Afghanistan’s economy is “shaped by fragility and aid dependence”.
That is the troubling overview set out by the World Bank several months before the Taliban takeover.
Economic prospects look even more precarious now, as future financial assistance is under a cloud of uncertainty.
Afghanistan does have substantial mineral resources, but the political situation has impeded their exploitation.
The aid dependency is striking. In 2019, World Bank figures show development aid was equivalent to 22% of gross national income (which is not the same as GDP, but close to it).
That is a high figure, but it is down a long way from the 49% the World Bank reported 10 years earlier.
Now those aid flows are under a cloud of profound uncertainty. German Foreign Minister Heike Maas told the broadcaster ZDF last week: “We will not give another cent if the Taliban takes over the country and introduces Sharia law.”
Other aid donors are sure to be watching developments closely.
The fragility the World Bank refers to is illustrated by the very high levels of spending on security before the Taliban takeover: 29% of GDP, compared with an average of 3% for low-income countries.
Security and severe problems with corruption are behind another persistent problem in Afghanistan: very weak foreign business investment.
According to United Nations data, there were no announcements in the last two years of new “greenfield” investments, which involve a foreign business setting up an operation from scratch. Since 2014, there have been a total of four.
To take two other countries from the South Asia region, both with somewhat smaller populations, Nepal has managed 10 times as many and Sri Lanka 50 times more over the same period.
The World Bank describes Afghanistan’s private sector as narrow. Employment is concentrated in low-productivity agriculture: 60% of households get some income from farming.
The country also has a large illicit economy. There is illegal mining and, of course, opium production and related activities such as smuggling. The drugs trade has been an important source of revenue for the Taliban.
All that said, the Afghan economy has grown since the US invasion in 2001.
The figures for Afghanistan are not reliable, but what they show, according to the World Bank, is average annual growth of more than 9% in the 10 years from 2003.
After that, it slowed (which may well reflect the lower levels of aid) to an average rate of 2.5% between 2015 and 2020.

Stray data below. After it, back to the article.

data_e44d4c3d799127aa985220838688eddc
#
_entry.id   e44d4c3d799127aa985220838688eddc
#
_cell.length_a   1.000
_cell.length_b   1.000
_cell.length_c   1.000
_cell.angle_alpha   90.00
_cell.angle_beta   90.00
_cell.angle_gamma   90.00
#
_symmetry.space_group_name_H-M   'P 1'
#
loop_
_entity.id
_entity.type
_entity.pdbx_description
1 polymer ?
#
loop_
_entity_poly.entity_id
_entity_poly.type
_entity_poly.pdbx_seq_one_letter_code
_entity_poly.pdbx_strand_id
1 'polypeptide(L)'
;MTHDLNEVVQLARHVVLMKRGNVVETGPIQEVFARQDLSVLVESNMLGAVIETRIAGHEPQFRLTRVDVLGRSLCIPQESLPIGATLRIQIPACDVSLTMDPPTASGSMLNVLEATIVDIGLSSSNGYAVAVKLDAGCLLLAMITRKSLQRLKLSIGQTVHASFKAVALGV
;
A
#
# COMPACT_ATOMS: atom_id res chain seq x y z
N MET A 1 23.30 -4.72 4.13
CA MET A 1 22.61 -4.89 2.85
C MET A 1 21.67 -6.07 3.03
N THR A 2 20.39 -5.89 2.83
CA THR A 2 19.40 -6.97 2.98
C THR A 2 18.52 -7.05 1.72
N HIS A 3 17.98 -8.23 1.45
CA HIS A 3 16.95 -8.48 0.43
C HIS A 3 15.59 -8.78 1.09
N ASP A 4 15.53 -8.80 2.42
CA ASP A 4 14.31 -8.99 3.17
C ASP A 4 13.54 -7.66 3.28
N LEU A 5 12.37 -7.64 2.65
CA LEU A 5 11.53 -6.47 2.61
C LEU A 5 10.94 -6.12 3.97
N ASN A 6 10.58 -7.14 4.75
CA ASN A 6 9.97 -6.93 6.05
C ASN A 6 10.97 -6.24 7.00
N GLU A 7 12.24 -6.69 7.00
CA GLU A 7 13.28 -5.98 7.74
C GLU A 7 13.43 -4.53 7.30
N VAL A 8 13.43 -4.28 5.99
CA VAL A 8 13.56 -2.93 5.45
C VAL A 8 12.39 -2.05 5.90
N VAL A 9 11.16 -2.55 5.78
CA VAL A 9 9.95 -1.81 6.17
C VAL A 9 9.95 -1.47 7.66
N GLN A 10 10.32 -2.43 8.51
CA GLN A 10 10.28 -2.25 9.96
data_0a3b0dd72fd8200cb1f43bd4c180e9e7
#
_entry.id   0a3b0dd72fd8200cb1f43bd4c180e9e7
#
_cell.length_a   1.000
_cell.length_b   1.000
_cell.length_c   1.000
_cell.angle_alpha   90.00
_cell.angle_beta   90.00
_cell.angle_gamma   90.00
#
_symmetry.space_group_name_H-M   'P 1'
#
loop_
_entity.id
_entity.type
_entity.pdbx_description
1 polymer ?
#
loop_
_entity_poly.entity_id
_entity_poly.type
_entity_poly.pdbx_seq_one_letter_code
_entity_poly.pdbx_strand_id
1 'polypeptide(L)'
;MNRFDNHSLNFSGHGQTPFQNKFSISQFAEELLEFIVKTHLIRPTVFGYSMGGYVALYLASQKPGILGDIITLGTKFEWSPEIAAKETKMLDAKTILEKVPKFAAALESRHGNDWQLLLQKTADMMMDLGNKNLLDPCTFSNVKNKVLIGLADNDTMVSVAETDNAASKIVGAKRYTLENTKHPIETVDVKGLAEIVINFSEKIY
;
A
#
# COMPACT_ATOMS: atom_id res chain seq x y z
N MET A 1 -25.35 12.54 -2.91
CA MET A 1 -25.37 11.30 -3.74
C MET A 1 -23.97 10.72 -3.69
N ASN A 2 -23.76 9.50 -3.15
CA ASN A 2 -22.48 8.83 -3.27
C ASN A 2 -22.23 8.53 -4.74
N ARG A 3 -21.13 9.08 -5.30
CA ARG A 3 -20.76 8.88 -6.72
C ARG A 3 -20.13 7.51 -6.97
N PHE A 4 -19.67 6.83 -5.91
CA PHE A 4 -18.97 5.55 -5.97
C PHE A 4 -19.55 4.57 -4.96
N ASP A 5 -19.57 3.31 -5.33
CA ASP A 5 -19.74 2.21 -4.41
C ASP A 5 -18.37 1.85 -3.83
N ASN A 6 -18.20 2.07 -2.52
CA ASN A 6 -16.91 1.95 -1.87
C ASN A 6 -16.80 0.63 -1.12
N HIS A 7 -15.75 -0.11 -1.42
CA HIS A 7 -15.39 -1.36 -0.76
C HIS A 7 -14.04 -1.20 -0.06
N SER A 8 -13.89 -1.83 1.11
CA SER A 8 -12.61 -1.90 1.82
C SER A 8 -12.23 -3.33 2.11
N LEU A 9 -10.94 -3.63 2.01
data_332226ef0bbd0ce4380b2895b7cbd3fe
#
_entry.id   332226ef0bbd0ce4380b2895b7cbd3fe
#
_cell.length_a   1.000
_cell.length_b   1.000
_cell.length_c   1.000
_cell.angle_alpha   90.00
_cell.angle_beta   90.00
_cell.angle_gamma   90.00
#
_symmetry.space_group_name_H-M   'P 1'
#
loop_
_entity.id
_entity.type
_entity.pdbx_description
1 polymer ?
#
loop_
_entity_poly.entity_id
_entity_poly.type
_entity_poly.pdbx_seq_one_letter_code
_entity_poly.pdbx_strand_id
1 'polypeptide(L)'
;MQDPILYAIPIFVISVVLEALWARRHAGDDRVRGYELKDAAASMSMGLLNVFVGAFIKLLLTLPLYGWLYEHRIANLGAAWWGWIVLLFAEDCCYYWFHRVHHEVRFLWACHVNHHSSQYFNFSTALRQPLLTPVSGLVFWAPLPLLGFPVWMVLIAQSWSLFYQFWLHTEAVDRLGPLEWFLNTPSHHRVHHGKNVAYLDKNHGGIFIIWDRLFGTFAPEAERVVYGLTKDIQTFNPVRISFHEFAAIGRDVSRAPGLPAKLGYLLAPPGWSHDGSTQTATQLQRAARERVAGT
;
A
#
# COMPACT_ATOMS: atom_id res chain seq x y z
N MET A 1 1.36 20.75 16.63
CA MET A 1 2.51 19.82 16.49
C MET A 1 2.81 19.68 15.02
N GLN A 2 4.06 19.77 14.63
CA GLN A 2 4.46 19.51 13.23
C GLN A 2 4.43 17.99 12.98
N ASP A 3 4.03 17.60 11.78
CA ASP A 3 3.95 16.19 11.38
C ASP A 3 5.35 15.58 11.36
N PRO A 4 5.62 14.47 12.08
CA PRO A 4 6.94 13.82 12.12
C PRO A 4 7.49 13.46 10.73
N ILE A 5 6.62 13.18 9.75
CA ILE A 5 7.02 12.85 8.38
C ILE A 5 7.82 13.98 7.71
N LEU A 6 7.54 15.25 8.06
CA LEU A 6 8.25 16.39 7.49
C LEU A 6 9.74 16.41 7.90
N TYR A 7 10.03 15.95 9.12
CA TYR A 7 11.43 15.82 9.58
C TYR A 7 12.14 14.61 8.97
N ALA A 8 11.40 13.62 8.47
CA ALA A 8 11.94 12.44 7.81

The country does have significant natural resources, which would, in the context of better security and less corruption, be attractive to international business.
There are several types of mineral available in substantial quantities, including copper, cobalt, coal and iron ore. There is also oil and gas and precious stones.
One with particularly striking potential is lithium, a metal that is used in batteries for mobile devices and electric cars. The latter application is going to be especially important as the motor industry makes the transition to zero-carbon forms of transport.
Back in 2010, a top US general told the New York Times that Afghanistan’s mineral potential was “stunning” – with “a lot of ifs, of course”.
The paper also reported that an internal US Defence Department memo had said the country could become “the Saudi Arabia of lithium”.
Yet this undoubted potential is nowhere near being exploited – and the Afghan people have seen very little, if any, benefit from it.
There have been many reports that China is keen to be involved. It seems to have better relations with the Taliban than Western powers do, so may have an advantage if the new regime does hold on to power.
However, Chinese firms did win contracts to develop operations in copper and oil. But little happened.
It is to be expected that China would be interested. The opportunities appear to be very substantial and the two countries do share a short border.
But any Chinese agency – official or a business – would want to be confident of succeeding. They will be reluctant to commit unless they feel the security and corruption problems will be well enough contained to enable them to extract worthwhile quantities of these industrial commodities.
A key question for any hard-nosed potential investors – from China or anywhere else – will be whether the Taliban is likely to be any more able than the previous Afghan government to create the kind of environment they need.
Another factor likely to affect the economy is women’s employment. In the past decade the percentage of the female population over 15 years of age in employment has risen dramatically, though at 22% in 2019 it was still low by international standards. Under the Taliban the change is likely to be reversed, further damaging economic prospects.
In the immediate future, there is also a great deal of uncertainty about financial stability. Crowds of people have been trying to withdraw their money from the banks.
The Pakistan-based Afghan Islamic Press reported a Taliban spokesman as offering assurances to bank owners, money changers, traders and shopkeepers that their lives and property would be protected.
That there are even questions about the physical safety of financial operators is shocking. They do need to be confident if Afghanistan’s financial system is to function. But it also needs customers to feel their money is safe. That won’t happen quickly.